It is fine to call for “reform,” but there are two extra problems.  First, most of the best reforms will lower ngdp in the short run and maybe even the medium run.  Second, the ngdp crunch may be coming more quickly than reforms can be instantiated.

Over the next months, you will read many blog posts, from other economists, about China in an aggregate demand framework.  Be wary of them if they do not appreciate this point.

Here are my earlier remarks from 2012.

Putting the immediate liquidity, debt, and asset price problems aside (ha), there is significant excess capacity on the real side of the economy.  It will be very hard to fix this problem without letting significant numbers of SOEs go under.  The central government fears the resulting unemployment, plus the SOEs are the Party’s power base.  Yet the leaders know what must be done, and the SOEs have been reformed before.  So the government is tightening the screws with more purges and censorship and power centralization, in part so they can do some SOE reform.  The chance of this working is 30-70.  One danger is that SOE reform leads to a loss of political stability.   A second and more likely danger is that reform is incomplete and China ends up full of zombie companies and banks.

Nathan Smith has a very thoughtful speculative essay on that topic. Here is one interesting bit of many:

I would tentatively envision the US experience under open borders as resembling the British and Roman cases, inasmuch as the protocols and ideals of the US polity, as well as its merely ethnic characteristics, would persist in attenuated form, but governing a much larger population would necessitate improvisational and sometimes authoritarian expedients that would cumulatively transform the polity into something quite different, even as it claimed descent from the historic constitutional polity of the United States as we know it. The illusion of continuity would deceive the subjects of the new polity, native-born and immigrant, to a considerable extent, though on the other hand there would be a good deal of lamentation and triumphalism, and only after several generations would historians be able to look back and assess the bewildering transformation in a sober, balanced way.

Certain American ideals would die of their own increasing impracticality, e.g., “equality of opportunity,” the social safety net, one person, one vote, or non-discrimination in employment. Americans might continue to feel that these ideals were right long after they had ceased to be practiced, as the Romans seemed to feel that Rome ought to be governed by its Senate long after real governance had passed to the emperors. I don’t see how public schools could adapt to a far larger and more diverse student body.

In sum:

I think the most wild-eyed predictions of the open borders optimists will come true, and to spare, but I think a lot of the forebodings of the grimmest open border pessimists will also prove more than justified.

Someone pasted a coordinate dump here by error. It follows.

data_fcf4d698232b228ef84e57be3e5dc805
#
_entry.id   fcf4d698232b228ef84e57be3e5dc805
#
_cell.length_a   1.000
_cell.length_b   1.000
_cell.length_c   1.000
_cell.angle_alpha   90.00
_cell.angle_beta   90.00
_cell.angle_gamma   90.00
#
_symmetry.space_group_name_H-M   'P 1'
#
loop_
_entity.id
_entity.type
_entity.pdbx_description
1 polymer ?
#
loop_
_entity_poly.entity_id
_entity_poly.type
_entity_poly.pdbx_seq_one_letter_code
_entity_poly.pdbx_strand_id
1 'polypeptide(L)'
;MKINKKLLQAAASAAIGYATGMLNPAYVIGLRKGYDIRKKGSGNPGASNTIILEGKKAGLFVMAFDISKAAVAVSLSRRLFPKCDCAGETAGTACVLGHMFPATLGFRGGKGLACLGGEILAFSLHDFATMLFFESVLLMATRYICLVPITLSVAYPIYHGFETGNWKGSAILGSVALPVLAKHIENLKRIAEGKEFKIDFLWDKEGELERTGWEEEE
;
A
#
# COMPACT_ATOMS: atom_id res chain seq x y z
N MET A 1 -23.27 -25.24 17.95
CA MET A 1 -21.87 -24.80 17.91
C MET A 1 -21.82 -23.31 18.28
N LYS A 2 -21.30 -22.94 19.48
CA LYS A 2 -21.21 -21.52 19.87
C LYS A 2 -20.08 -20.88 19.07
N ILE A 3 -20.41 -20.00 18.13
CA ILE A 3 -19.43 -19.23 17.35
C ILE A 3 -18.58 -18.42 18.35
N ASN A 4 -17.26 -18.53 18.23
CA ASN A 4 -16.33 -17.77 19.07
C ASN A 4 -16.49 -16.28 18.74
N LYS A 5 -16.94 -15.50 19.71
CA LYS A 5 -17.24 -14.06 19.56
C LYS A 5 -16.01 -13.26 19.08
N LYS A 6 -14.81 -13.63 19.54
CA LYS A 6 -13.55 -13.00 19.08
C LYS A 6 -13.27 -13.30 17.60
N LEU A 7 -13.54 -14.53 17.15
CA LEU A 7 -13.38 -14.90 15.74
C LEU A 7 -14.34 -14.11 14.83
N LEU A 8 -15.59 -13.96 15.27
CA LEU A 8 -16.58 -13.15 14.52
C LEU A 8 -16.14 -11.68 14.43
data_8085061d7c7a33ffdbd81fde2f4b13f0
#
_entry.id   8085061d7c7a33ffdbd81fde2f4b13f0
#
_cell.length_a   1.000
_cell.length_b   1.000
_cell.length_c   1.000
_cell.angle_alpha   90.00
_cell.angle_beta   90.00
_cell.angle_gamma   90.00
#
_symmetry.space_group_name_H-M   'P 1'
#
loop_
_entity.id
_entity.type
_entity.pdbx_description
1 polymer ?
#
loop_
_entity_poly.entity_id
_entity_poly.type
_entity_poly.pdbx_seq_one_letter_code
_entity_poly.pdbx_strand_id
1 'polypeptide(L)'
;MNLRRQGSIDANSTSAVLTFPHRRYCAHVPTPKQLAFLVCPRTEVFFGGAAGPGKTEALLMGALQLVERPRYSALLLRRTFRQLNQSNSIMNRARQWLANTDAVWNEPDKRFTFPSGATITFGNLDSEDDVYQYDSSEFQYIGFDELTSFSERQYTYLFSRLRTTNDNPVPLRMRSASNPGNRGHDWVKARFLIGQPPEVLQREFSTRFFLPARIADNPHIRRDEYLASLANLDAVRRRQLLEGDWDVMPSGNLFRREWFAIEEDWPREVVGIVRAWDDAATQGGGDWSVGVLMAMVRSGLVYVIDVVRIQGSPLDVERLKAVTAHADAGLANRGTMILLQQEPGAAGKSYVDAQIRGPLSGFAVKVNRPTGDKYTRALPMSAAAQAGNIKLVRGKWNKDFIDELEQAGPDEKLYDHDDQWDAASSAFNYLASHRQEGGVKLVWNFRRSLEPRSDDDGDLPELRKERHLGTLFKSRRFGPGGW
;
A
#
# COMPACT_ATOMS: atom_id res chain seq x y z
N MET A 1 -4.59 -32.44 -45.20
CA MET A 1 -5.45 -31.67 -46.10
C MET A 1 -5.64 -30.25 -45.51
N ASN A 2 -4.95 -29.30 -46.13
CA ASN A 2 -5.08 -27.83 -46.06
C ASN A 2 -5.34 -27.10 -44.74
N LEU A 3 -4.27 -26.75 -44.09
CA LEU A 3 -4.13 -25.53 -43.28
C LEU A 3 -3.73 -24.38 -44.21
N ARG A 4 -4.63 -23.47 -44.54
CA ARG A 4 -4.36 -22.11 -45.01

The article is interesting throughout, do read the whole thing.

Martin Sandbu reports from the FT:

IMF research shows there is indeed more risk-sharing in federal countries such as the US and Germany. Eighty per cent of local economic fluctuations are smoothed in those countries, against 40 per cent between eurozone countries. In other words local consumption suffers only 20 per cent of any hit to local GDP (against 60 per cent for eurozone countries). Most of this smoothing, however, happens through private channels. Banks, credit markets and investments insulate disposable resources. Fiscal insurance, in contrast, only compensates for 15 per cent of local downturns in the US, and just 10 per cent in Germany. Daniel Gros has concluded that achieving US-style fiscal risk-sharing “would be of very limited usefulness” to absorb shocks in the eurozone.

The (gated) article is of interest more generally.  I look forward to Sandbu’s new book, Europe’s Orphan: The Future of the Euro and the Politics of Debt, forthcoming from Princeton University Press this October.

Berlin has said it expects to receive a record 800,000 asylum seekers this year, more than the entire EU combined in 2014, laying bare the scale of the biggest refugee crisis to face the continent since the second world war.

Whether you consider this “good news” depends on what you are comparing it to.  Most of all, we would prefer a situation where not so many people wanted asylum.  In the meantime, my fear is that this immigration will not proceed in an orderly manner, and the backlash against immigration will grow stronger yet.  I do not expect 2017 to resemble 2015; “unorthodox arrivals” to Europe were three times higher this July than last and at some point that process will be stopped, no matter what our moral judgment of the situation.

Note this:

Interior minister Thomas de Maizière warned that the Schengen zone, which allows passport-free travel across much of mainland Europe, could not be maintained unless EU states agreed to share asylum seekers.

The Schengen agreement of course has been the best achievement of immigration policy in a long time.  But can the European Union agree on a coherent asylum policy, and furthermore one which removes some of the relative burden from Germany and the UK?  Keeping relatively free immigration does in fact require a good deal of regulation, most of all in Europe, but those same governments are not always good at regulating.

Here is some bad polling news from Sweden.   Trouble is afoot in other corners too:

Authorities in Hungary said this week they would dispatch thousands of “border hunters” to arrest migrants entering the country from Serbia.